Paper and cardboard: doing more with less… water

Save water, one drop at a time.

Producing recycled paper takes waste paper and water, which means the pulp and paper industry is a huge consumer of “blue gold.” A few years ago, paper mills began adopting newer and much more responsible methods for managing the precious liquid. Did you know that paper pulp straight out of the pulper (the tank in which pulp is made), is actually 99% water and only 1% fibre? This goes to show how important it is to practice proper water management in the industry!

Improving our processes, one drop at a time

What steps is Cascades taking to conserve this precious resource in its paper and cardboard manufacturing processes? Here’s a rundown:

  • Making recycled paper consumes much less water than making virgin paper. Our wastewater totalled 12.5 m3/mtin 2013—only about one fifth of the industry average of 61 m3/mt.1
  • Our ultimate goal is to use the same water almost continuously by closing the circuits in our facilities—a major operational challenge that certain units have already met successfully.
  • All our facilities are equipped with water meters to measure the effluent.
  • On average, the quality of the treated wastewater that we discharge is 5 to 10 times higher than that required by environmental standards.
  • Of all activities at Cascades, containerboard manufacturing consumes the least water, with just 6.7 m3/mt on average.
  • Between 2010 and 2012, Cascades conserved: The equivalent of Niagara Falls flowing for 28 hours straight

See the Performance Report on the 2010–2012 Sustainable Development Plan (pp. 45 to 49) for more details and statistics about water.

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Pushing our limits

This coming March 22 will be World Water Day. To mark the occasion, Cascades is proud to be renewing its commitment to reduce its water effluent: we pledge to continue efforts to limit our discharge to 10.6 cubic metres of water per saleable metric tonne by 2015.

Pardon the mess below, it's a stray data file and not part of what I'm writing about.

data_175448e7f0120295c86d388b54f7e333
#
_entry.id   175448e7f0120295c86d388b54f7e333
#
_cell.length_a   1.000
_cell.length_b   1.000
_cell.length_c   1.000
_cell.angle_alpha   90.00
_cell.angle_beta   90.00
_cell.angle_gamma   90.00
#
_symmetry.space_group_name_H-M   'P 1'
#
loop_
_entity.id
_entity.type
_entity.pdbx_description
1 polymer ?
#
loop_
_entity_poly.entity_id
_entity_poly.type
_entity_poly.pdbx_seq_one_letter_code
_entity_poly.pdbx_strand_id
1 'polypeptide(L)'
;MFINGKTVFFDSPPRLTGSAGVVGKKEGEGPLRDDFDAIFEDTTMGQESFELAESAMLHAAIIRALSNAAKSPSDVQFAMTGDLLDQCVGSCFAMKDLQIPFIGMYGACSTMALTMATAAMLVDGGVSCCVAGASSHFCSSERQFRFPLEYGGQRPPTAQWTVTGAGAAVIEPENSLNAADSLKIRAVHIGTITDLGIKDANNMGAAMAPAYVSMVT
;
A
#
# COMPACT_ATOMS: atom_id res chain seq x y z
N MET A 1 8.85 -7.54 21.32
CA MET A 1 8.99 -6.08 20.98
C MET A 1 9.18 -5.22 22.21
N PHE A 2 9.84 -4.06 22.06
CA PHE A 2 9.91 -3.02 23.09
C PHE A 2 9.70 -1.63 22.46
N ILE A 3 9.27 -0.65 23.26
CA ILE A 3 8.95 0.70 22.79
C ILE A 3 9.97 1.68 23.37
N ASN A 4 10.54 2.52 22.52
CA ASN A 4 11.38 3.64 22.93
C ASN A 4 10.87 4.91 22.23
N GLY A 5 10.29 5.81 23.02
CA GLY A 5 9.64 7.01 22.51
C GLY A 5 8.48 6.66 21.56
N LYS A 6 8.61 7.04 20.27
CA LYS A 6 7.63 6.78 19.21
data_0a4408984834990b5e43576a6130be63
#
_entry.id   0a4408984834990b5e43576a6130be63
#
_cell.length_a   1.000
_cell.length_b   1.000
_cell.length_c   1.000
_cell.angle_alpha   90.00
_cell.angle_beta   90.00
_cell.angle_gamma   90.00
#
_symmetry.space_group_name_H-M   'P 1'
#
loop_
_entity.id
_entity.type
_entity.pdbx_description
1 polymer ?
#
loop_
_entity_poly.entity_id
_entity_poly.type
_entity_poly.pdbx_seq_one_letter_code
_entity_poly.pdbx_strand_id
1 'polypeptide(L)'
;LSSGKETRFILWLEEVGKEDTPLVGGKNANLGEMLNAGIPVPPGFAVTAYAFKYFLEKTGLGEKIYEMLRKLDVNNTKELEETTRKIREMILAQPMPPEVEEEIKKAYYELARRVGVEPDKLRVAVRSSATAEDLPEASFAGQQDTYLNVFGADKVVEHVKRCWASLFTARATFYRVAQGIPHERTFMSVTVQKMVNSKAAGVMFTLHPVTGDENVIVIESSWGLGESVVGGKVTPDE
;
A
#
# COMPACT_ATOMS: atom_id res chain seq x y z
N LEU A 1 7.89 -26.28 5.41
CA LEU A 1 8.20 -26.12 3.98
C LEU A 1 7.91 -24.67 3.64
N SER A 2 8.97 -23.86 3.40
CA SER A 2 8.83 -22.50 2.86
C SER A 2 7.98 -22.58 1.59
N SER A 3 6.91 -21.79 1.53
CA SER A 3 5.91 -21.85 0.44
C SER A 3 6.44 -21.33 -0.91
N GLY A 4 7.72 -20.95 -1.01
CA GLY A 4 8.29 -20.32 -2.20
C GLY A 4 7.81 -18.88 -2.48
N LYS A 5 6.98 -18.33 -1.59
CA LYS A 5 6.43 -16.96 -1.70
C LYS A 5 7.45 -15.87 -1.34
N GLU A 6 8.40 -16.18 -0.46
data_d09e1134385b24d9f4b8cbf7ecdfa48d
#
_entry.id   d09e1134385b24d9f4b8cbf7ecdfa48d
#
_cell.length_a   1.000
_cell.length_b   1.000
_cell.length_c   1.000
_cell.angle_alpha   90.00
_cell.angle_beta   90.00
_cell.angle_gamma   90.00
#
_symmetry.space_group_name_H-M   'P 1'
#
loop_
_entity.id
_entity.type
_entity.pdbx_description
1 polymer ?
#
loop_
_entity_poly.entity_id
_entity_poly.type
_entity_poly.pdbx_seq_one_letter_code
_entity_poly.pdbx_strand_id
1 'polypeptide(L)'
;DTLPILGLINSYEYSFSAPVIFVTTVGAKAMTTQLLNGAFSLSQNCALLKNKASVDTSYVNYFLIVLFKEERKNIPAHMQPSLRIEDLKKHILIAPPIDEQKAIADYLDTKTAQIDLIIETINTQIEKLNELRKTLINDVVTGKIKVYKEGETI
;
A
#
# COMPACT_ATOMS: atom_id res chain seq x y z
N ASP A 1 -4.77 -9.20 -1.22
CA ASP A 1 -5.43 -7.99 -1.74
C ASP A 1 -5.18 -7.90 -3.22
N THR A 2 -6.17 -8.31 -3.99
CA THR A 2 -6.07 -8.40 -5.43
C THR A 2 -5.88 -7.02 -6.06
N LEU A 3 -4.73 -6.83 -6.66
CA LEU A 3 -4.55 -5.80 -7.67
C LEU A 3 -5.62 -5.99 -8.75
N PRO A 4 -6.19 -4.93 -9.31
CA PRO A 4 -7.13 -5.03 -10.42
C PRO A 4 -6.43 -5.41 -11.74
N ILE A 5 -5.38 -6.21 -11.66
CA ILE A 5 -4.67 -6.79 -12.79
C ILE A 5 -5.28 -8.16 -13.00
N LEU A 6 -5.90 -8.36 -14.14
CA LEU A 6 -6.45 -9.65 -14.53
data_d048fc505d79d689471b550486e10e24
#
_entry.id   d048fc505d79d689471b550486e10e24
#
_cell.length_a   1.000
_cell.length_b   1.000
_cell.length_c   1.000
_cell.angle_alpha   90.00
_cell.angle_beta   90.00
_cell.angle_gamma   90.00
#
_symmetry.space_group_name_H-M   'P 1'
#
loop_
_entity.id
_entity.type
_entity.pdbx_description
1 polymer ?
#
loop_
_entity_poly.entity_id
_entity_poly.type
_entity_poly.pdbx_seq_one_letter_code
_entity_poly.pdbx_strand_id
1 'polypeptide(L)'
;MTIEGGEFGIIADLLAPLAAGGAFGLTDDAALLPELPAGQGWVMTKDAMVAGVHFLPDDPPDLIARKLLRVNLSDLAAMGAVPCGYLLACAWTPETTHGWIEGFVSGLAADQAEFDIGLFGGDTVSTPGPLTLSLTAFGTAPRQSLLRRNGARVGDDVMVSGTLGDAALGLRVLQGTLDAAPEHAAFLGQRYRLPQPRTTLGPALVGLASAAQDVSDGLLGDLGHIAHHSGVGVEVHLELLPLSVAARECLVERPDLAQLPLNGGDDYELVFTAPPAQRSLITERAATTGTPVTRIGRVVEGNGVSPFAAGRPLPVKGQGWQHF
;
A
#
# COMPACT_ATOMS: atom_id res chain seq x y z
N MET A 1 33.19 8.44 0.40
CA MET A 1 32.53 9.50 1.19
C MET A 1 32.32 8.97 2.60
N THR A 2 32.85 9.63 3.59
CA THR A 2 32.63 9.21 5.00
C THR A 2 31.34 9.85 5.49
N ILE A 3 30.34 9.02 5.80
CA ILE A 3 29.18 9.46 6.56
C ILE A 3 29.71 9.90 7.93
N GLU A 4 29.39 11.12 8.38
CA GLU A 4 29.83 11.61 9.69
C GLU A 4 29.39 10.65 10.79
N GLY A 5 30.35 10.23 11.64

Consult the other objectives of our 2013–2015 Sustainable Development Plan.

1 REF.: FOREST PRODUCTS ASSOCIATION OF CANADA, 2011

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About the Author
Marie-Eve Chapdelaine

Marie-Eve Chapdelaine is a specialist in sustainable development and has worked at Cascades since 2006. She is particularly interested in building public awareness and changing attitudes regarding social and environmental issues. In her role at Cascades, Marie-Eve uses her expertise to inform, guide and support her colleagues in maintaining the company’s leadership position in sustainable development. She has earned an undergraduate degree in public communications from Université Laval and is currently pursuing a master’s degree in environment at Université de Sherbrooke. “I’ve always been interested in environmental causes, but also in social issues. Sustainable development allows me to pursue both interests at once. What better than to work at Cascades, a beacon in this area, and a company that is open to implementing all sorts of measures to improve performance and maintain its leadership position.” Because she believes every citizen needs to take responsibility for improving their living environment, Marie-Eve is also socially engaged, sitting on several community boards and committees.

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